The U.S. military issued a warning to service members reportedly about the potential for mass shootings at showings of the new “Joker” movie.
The warning was widely distributed to military service members after the Federal Bureau of Investigation reportedly uncovered alarming social media posts from “incel” sources, according to Gizmodo. “Incel” is a term referring to a subculture of involuntarily celibate men who typically harbor extreme feelings of hatred toward women.
The email notification went out Sept. 18, instructing service members to “identify two escape routes” while inside of movie theaters as well as to “run, hide, fight” if they encounter a shooter, according to Gizmodo. (RELATED: ‘Joker’ Gets Rated R For Violence, Language And ‘Brief Sexual Images’)
“Run if you can. If you’re stuck, hide (also known as ‘sheltering in place’), and stay quiet. If a shooter finds you, fight with whatever you can,” the notice read, Gizmodo reported.
US military warns service members of potential for mass killings during screenings of Warner Bros. ‘Joker’ https://t.co/cQADsWa57D
— TheBlaze (@theblaze) September 25, 2019
Another memo was sent Monday, issued by senior Army officials in the criminal investigations division, saying the Army had received “credible” intelligence from Texas law enforcement personnel concerning “disturbing and very specific chatter” over the dark web “regarding the targeting of an unknown movie theater during the release.”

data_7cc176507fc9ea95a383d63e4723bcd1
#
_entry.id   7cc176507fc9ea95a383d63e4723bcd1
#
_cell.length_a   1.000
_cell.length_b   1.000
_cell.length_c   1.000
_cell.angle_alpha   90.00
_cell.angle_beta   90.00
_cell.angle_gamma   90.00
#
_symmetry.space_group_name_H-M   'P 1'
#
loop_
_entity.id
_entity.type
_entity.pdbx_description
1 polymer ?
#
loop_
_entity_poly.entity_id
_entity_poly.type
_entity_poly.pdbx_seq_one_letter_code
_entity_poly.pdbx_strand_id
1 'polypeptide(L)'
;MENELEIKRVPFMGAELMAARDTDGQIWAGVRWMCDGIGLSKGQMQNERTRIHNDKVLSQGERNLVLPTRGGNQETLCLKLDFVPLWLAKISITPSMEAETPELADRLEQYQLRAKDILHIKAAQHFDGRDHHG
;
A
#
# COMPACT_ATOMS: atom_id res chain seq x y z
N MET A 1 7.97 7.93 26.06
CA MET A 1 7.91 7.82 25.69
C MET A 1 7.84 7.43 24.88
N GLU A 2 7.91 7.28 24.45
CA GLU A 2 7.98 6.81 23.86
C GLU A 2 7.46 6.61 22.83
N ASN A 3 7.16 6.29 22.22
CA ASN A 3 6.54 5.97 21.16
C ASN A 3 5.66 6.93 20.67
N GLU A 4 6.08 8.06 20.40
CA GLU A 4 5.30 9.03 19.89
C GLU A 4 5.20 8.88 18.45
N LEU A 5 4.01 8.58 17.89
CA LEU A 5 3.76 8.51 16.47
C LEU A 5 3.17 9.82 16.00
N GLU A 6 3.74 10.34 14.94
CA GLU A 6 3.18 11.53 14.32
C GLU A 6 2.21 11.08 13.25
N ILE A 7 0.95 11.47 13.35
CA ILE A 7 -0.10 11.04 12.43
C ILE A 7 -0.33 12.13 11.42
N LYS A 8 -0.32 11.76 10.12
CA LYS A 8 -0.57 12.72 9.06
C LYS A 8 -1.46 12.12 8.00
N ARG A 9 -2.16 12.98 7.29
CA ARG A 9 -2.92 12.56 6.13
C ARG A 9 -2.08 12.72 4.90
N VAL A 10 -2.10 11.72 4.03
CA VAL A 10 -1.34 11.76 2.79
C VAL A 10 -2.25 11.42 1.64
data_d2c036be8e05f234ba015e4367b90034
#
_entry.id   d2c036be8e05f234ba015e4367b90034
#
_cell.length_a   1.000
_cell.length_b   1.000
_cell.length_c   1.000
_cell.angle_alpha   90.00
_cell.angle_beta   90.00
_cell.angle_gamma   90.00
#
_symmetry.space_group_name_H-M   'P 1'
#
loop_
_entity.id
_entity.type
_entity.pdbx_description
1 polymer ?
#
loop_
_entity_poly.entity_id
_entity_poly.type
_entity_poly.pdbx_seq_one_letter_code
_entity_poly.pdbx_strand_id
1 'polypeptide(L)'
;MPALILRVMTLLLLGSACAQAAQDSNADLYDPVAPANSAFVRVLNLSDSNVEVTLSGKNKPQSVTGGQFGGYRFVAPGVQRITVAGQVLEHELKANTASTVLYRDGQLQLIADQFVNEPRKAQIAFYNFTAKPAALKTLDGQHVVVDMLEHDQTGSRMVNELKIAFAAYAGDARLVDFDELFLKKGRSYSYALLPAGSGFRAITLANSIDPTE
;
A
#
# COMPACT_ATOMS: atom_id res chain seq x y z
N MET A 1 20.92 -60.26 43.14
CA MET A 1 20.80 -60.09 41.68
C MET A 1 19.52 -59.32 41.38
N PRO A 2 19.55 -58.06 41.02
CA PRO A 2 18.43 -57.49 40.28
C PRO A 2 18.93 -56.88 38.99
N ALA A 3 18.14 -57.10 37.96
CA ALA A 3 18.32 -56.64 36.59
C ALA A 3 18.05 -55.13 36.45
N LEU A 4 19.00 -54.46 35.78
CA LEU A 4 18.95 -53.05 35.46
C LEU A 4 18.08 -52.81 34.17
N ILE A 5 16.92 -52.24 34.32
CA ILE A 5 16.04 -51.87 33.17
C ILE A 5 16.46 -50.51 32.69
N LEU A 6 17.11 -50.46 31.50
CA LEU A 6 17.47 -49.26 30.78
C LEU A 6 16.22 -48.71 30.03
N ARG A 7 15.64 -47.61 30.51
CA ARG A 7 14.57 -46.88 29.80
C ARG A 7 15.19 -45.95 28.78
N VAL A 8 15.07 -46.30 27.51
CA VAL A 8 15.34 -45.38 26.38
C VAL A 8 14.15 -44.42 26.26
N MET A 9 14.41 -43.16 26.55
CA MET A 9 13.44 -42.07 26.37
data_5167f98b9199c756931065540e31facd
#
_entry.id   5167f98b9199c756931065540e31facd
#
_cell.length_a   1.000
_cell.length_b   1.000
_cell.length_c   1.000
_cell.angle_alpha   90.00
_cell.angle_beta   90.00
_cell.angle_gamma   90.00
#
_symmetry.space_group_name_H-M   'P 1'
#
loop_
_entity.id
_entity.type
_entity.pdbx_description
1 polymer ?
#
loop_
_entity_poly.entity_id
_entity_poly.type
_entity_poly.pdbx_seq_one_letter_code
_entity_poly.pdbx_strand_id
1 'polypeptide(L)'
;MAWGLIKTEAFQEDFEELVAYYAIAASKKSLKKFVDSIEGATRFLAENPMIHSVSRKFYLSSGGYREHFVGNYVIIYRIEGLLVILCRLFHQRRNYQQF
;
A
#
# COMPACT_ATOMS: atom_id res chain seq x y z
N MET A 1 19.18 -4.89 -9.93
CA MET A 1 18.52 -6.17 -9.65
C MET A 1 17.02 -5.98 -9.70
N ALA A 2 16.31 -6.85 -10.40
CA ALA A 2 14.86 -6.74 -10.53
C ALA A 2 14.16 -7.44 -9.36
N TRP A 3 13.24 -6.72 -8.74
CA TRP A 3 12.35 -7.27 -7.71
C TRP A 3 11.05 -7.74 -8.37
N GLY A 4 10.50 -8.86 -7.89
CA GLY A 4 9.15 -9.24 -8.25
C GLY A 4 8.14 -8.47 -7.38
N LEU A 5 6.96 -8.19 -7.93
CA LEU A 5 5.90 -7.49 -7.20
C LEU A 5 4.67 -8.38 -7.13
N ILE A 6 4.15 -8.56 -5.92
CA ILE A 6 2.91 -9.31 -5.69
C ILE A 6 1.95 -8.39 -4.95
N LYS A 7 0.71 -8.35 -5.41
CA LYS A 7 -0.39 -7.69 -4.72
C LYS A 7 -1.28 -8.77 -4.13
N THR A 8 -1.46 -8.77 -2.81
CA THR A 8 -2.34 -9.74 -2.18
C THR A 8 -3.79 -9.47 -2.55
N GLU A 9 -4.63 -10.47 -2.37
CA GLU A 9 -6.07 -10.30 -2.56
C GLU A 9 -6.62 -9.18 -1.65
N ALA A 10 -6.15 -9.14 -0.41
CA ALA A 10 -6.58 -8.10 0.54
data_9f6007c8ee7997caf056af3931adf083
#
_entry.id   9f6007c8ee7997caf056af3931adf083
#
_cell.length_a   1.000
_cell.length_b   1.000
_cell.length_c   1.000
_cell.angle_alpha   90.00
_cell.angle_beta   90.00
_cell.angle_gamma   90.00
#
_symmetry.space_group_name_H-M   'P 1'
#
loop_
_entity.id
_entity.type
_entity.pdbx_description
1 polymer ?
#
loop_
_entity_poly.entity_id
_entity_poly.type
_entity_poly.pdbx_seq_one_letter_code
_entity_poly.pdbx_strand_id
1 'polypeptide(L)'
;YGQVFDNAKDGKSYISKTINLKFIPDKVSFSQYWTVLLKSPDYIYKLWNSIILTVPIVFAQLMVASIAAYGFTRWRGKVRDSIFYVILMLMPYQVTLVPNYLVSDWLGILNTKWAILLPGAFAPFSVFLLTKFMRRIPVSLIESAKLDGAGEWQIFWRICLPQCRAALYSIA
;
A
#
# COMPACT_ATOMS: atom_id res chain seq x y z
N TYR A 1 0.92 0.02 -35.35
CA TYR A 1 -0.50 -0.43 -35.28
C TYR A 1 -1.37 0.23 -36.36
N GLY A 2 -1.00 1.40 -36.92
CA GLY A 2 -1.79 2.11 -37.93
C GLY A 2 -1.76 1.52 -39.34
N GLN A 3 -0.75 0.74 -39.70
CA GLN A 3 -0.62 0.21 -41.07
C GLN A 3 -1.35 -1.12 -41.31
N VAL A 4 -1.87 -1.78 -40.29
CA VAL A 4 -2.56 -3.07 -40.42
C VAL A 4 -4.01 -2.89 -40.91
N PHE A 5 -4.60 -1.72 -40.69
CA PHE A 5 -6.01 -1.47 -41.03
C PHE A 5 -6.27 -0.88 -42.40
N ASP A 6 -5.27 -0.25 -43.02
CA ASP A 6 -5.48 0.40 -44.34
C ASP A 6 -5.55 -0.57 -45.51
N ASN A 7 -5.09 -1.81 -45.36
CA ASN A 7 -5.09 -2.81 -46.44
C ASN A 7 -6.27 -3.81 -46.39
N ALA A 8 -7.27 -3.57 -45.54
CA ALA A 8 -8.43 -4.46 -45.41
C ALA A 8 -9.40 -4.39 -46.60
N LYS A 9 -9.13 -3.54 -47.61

“The internal law enforcement information was obtained from the Joint Crime Information Center, Texas Department of Public Safety. The Fort Sill CID office did so out of an abundance of caution to help keep our Soldiers and their families safe,” Chris Grey, chief of Public Affairs for the Army Criminal Investigation Command, said in a statement to the Daily Caller News Foundation. “At this point, we are not aware of any information indicating a specific, credible threat to a particular location or venue.”
The warning explained that incels “idolize the Joker character, the violent clown from the Batman series, admiring his depiction as a man who must pretend to be happy, but eventually fights back against bullies,” according to Gizmodo.
Five family members of victims of the July 20, 2012, shooting that occurred at a showing of “The Dark Knight Rises” in Aurora, Colorado, signed a letter to Warner Brothers Studio expressing their concerns over the new movie featuring the Joker character. The letter, a copy of which was obtained by the Hollywood Reporter, specifically asked the studio to donate to gun victims charities.
“We are calling on you to be a part of the growing chorus of corporate leaders who understand that they have a social responsibility to keep us all safe,” the letter read, according to the Hollywood Reporter.
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